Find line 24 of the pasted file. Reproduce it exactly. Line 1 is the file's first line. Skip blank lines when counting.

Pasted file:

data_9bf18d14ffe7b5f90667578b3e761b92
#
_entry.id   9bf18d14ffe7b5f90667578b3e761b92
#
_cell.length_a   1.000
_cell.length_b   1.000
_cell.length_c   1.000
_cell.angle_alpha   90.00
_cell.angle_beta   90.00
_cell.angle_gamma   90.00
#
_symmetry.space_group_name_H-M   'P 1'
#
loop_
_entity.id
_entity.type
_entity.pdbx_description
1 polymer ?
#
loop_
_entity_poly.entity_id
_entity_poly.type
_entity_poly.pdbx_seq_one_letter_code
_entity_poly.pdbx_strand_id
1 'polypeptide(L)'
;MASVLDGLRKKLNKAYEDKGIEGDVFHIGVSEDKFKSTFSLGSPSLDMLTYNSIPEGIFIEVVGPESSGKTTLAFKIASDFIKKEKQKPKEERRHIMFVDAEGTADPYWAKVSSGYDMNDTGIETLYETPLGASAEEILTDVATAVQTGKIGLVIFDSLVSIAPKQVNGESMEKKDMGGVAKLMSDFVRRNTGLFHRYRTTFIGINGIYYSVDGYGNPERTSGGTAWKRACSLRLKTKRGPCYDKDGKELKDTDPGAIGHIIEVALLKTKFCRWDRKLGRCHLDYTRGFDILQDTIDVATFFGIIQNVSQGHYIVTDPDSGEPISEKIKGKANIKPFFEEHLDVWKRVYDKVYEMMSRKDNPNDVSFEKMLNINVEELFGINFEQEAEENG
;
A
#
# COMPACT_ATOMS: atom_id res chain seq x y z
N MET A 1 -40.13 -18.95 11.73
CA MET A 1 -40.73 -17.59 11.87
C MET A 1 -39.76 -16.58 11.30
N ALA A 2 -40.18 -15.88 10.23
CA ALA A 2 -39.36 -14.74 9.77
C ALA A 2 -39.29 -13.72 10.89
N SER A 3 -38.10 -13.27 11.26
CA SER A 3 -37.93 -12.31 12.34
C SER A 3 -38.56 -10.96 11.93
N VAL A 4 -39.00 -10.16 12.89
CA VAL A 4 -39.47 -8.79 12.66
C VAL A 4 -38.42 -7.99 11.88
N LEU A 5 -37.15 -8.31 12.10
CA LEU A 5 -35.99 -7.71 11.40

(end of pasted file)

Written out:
_entity_poly.pdbx_strand_id